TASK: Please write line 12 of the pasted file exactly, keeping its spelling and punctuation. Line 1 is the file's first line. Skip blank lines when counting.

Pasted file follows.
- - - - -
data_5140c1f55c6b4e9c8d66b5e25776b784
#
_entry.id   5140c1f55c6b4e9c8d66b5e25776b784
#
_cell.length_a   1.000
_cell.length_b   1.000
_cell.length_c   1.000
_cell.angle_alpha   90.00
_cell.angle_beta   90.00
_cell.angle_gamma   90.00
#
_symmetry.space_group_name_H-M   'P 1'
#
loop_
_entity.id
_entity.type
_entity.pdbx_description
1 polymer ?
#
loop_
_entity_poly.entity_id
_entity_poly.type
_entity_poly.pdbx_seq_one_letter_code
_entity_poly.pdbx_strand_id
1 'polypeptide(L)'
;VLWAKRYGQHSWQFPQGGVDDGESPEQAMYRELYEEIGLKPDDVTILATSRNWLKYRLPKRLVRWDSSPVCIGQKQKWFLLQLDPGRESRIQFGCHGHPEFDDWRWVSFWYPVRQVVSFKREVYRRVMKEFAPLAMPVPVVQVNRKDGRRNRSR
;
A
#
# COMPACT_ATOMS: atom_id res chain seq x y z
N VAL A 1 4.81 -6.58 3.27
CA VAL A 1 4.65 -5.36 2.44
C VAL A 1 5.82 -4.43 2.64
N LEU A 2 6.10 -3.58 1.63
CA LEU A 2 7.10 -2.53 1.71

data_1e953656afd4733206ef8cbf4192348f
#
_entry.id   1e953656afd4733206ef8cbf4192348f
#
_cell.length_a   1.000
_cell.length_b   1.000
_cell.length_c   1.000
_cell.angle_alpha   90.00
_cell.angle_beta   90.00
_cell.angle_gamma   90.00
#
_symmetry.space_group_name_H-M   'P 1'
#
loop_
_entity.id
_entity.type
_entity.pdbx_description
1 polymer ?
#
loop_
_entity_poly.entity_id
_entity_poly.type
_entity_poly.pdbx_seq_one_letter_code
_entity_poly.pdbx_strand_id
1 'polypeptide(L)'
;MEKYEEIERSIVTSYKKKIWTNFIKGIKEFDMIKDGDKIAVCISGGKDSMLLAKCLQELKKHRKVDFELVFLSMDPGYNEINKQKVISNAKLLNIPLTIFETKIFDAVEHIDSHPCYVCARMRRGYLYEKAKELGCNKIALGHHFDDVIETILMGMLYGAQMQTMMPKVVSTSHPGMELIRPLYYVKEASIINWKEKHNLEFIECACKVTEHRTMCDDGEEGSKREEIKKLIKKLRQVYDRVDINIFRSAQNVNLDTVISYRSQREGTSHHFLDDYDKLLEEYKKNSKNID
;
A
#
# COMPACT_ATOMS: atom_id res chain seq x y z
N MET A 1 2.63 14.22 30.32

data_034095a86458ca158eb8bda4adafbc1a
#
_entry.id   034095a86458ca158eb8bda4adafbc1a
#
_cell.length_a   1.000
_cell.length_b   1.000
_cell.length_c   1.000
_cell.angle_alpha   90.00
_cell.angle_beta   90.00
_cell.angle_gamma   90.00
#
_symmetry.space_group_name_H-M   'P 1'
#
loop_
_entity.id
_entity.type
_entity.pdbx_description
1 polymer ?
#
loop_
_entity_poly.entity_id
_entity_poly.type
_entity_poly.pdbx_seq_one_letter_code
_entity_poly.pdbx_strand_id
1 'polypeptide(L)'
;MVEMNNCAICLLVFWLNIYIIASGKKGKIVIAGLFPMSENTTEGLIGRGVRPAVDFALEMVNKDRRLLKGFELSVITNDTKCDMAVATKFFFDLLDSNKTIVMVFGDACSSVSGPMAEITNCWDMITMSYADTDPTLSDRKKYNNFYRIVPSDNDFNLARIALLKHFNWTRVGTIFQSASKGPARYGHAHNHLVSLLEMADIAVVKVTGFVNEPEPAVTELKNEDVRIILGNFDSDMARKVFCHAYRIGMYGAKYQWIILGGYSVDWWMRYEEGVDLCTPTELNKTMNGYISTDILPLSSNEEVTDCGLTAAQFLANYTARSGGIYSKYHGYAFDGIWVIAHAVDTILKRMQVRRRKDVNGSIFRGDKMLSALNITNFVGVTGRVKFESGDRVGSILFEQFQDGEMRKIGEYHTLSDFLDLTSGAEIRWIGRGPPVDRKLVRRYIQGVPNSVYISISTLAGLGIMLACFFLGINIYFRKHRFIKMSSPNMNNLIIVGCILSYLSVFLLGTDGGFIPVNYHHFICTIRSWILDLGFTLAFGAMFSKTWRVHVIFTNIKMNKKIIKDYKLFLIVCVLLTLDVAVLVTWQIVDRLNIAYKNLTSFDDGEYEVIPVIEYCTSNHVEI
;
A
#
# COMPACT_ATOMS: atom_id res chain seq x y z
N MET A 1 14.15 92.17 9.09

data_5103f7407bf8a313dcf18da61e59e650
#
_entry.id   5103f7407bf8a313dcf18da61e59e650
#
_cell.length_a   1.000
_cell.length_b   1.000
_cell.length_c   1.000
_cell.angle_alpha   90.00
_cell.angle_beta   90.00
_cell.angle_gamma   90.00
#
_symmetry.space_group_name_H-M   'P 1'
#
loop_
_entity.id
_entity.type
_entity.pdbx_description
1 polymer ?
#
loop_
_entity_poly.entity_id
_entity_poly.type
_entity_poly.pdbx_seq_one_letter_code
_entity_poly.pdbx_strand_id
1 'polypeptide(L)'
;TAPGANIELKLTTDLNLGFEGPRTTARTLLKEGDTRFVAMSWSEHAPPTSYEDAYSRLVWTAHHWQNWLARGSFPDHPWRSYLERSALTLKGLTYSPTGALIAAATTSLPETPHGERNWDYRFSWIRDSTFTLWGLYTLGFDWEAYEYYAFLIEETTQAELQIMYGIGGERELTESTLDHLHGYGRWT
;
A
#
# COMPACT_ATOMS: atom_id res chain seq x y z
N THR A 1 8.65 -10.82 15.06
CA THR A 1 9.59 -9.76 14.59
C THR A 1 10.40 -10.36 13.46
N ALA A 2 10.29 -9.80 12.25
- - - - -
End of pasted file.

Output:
_symmetry.space_group_name_H-M   'P 1'